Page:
Blustery cold view of the Nation’s Capital from the Netherland’s Carillon in Arlington, Virginia
Headlines (based on the latest model data that just came out):
- Heavy Snow with 1 to 2″ per hour accumulation rates likely Monday evening through Tuesday morning; Scattered snow showers continuing Tuesday afternoon & evening.
- Depending upon which model you look at, Sleet and or Rain could mix in along and east of interstate 95. This storm currently looks like a High-Impact event with most forecast models dropping between 5 and 10″ of snow (where no change-over to rain/sleet occurs).
- Phasing does not look to occur with this system until it is off the coast of New England; some models suggest the storm could track further east meaning southern Maryland and the eastern suburbs are not out of the woods and western zones could therefore end up seeing less snowfall accumulation if the track does shift east (this will be ironed out overnight and Sunday morning).
- Damaging winds are possible Wednesday (gusts in excess of 50 mph) with widespread snow squalls & the potential for additional accumulations with temperatures holding at or below Freezing and wind chills ranging in the teens to teens below zero (wind chill advisories may need to be issued Tuesday night & Wednesday).
Latest GFS operational forecast model:
- Upper level trough (seen over Michigan) remains separate from the upper-level disturbance (coastal NC/VA) suggesting a non-phasing storm until it is well off the coast of New England. This suggests to me that this Nor’easter will be a fairly quick-moving system
- 18Z GFS surface map showing rain and snow (8PM Monday through 8PM Tuesday)
GFS Trend for Tuesday morning at 8AM (when the Nor’easter should be right tracking off of our coastline):
- Rain/Snow line still in play across southern Maryland and the Eastern Shore
Latest 18z GFS Operational Snowfall Accumulation Potential (image courtesy WxBell):
Latest North American model (NAM):
- The latest NAM model tracks the upper-level disturbance from the mid-south (look at the bright red/orange colors over south-central Tennessee in the beginning of this image loop) into southeastern Virginia and then inland across Long Island and southern New England.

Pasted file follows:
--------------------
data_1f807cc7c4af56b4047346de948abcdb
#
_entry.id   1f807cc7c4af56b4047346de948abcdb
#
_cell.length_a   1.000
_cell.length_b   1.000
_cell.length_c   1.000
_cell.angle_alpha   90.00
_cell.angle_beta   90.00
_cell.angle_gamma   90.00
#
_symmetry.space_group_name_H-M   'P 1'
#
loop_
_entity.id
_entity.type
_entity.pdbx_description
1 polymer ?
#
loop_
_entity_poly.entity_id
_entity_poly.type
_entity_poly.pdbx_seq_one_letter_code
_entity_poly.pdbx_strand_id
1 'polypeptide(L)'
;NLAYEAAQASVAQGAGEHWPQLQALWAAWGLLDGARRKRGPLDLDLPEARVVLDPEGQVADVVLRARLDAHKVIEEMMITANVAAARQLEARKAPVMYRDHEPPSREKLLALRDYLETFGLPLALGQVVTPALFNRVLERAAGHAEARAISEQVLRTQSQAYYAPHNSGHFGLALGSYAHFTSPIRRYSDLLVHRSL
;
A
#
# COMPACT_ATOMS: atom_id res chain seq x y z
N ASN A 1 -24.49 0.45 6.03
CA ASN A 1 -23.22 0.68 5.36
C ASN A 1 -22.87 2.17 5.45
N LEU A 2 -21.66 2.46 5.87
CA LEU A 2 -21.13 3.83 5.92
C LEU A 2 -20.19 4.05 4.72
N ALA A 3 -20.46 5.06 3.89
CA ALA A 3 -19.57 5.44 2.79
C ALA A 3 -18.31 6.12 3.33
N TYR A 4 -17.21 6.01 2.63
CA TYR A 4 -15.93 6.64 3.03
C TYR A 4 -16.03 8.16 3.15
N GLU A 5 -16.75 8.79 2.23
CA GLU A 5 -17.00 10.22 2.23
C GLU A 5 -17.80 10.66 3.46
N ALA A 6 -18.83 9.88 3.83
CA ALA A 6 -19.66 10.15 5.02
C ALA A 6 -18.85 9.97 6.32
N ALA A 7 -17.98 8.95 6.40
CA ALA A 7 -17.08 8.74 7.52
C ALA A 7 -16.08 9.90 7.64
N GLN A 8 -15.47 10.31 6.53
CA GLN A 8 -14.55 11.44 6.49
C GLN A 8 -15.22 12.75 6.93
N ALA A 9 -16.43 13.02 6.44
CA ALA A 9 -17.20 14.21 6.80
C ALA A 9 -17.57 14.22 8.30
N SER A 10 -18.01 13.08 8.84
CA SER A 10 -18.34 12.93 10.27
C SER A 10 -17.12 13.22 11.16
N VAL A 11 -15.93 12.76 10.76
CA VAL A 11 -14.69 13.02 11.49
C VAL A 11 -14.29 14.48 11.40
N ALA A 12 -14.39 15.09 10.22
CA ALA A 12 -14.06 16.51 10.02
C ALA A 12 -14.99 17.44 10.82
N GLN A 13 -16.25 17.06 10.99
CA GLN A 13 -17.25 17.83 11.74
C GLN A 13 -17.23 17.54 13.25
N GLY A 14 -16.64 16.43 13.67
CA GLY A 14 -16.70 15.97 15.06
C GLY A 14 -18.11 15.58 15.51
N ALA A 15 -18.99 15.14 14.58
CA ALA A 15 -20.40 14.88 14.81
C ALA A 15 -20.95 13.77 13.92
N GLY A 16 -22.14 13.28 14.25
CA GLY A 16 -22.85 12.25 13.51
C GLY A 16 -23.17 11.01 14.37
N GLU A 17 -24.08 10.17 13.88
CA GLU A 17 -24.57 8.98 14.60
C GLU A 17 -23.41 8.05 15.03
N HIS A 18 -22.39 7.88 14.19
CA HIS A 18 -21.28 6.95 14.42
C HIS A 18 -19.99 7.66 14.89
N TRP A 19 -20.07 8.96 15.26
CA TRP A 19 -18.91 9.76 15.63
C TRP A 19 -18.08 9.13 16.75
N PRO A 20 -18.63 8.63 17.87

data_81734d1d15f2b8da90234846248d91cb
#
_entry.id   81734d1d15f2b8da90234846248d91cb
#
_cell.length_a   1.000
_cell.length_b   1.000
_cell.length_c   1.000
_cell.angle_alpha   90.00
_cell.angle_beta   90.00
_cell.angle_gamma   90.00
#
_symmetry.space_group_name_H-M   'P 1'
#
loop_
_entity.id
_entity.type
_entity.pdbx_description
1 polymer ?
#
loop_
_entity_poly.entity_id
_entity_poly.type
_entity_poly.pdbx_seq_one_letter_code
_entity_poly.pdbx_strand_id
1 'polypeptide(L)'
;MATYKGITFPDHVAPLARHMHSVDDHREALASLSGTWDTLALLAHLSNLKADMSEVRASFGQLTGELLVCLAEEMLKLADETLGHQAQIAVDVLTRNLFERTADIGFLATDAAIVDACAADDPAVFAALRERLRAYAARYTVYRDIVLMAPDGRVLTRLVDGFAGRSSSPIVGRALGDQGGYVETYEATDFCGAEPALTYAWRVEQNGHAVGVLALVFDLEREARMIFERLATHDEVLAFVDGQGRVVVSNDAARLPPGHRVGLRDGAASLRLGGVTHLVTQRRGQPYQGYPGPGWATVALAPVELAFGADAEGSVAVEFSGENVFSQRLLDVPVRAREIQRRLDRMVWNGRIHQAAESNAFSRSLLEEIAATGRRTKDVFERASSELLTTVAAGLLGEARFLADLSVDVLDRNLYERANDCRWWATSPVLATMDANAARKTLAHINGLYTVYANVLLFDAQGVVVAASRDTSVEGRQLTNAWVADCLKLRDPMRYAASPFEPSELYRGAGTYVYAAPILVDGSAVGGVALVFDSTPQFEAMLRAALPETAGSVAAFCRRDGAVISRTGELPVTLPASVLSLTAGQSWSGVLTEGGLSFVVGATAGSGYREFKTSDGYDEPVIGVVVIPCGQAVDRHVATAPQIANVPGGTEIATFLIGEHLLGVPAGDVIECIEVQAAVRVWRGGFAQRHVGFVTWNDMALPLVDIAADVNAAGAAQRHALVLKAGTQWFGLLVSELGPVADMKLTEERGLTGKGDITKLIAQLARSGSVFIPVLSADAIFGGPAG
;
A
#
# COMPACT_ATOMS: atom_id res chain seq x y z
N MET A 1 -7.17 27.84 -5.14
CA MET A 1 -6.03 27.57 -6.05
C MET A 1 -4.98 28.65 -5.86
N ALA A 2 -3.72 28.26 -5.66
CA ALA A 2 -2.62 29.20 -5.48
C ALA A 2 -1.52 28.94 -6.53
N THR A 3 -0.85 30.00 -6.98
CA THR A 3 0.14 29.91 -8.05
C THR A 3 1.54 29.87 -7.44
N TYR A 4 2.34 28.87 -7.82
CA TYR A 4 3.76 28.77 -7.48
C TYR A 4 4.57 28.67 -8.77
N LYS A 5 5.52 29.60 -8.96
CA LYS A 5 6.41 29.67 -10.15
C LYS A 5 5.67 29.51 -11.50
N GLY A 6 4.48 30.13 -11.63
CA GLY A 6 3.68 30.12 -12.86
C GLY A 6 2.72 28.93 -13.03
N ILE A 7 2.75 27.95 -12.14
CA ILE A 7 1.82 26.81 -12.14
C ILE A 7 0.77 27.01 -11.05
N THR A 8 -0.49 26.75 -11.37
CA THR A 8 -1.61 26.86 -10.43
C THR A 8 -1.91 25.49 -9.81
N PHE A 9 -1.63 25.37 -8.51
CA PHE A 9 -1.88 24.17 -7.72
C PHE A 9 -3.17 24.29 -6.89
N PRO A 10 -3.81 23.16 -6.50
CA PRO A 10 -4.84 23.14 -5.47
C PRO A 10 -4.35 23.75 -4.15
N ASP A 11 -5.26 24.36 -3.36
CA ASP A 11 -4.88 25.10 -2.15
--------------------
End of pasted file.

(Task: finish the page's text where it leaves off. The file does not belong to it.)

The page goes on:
Latest NAM showing potential surface track:
- Heavy, quick-hitting Snowfall with tremendous snowfall rates, but if this model is correct, the heaviest snow would remain across the northern and western suburbs with lots of heavy rain/sleet across central Virginia into Long Island.
NAM model Trend:
- “You’re killing me smalls” with your wobbling “uncertain” track!
Latest NAM Snowfall Potential (if the 18z operational model is correct):
Latest Canadian model:
- More of a classic offshore track but still a very fast mover as the upper-level trough over Michigan may not unite (phase) with the system off of the Mid-Atlantic coastline.
Canadian model showing potential surface track:
- Heaviest snowfall accumulations would favor interstate 95 corridor
Canadian Model Trend:
- Low pressure “bombs out” (rapidly deepens/rapid pressure fall) with thunder-snow and snowfall rates over 2″ per hour Tuesday morning across the DC to NYC corridor!
- Western zones of DC Region (Shenandoah Valley) would receive much lighter snowfall accumulations with heavy rain/sleet across lower southern Maryland
Latest Snowfall Projection from Canadian Model:
- Notice the Foot or more right across the Fredericksburg-DC-Baltimore 95 corridor!
Latest European Model:
- Like the Canadian above, shows a very impressive 994mb low (category 2 hurricane) sitting off the coastline.
- Notice the upper level trough (blue area over Michigan, circled in red) remains un-phased (not united/separate) from the surface low.
- Nice blocking over eastern Canada, however North-Atlantic blocking not as impressive… again, I am seeing this being a fast-moving storm system!
- Slight shift eastward among its various members which is good if you want snow along interstate 95 … (will it continue to slip too far east in tonight’s 00z run pulling the heavier snow east of DC?)
Latest European Operational Surface Maps:
- 2AM Tuesday (heavy snow falling in DC, Baltimore and northern Virginia with sleet and rain across southern Maryland
- 8AM Tuesday (mixing once again an issue across Fredericksburg, southern Maryland and eastern shore, heavy snow predominant precipitation type in DC and Baltimore’s immediate northern and western suburbs.
Latest European Snowfall Guesstimate for DC and the entire BOS-WASH Northeast Corridor:
The latest European model makes me wonder if the NAM model is full of $hit.
Check out the latest European Meteograms for the major three airports:
National Airport – bottom of graph… total snow… 9″ possible.
- Currently suggesting 8″ (again the latest European operational is a bit further east in track than the GFS)
- 10″ of snow doesn’t seem unreasonable if the trends hold.
Finally from the folks at the National Weather Service in Sterling (www.weather.gov/lwx):
I’ll issue my own snowfall map tomorrow after I see the overnight run of the latest European and the North-American Model.
Again, we are currently seeing a good probability of a plowable snow across parts of the region. The exact track still needs to be ironed out so those of you in southern Maryland, you’re not out of the woods. Those of you who think you might be in the bulls-eye… if this system follows the Canadian and European trends… the heaviest snow could still shift to your east.
Stew and Chew folks… stew and chew on all this data! Print out yo’ own map and show yo’ friends. Now y’all know why meteorology is the only business when you can be wrong 100% of the time and still receive a paycheck.
Have a fantastic Saturday evening!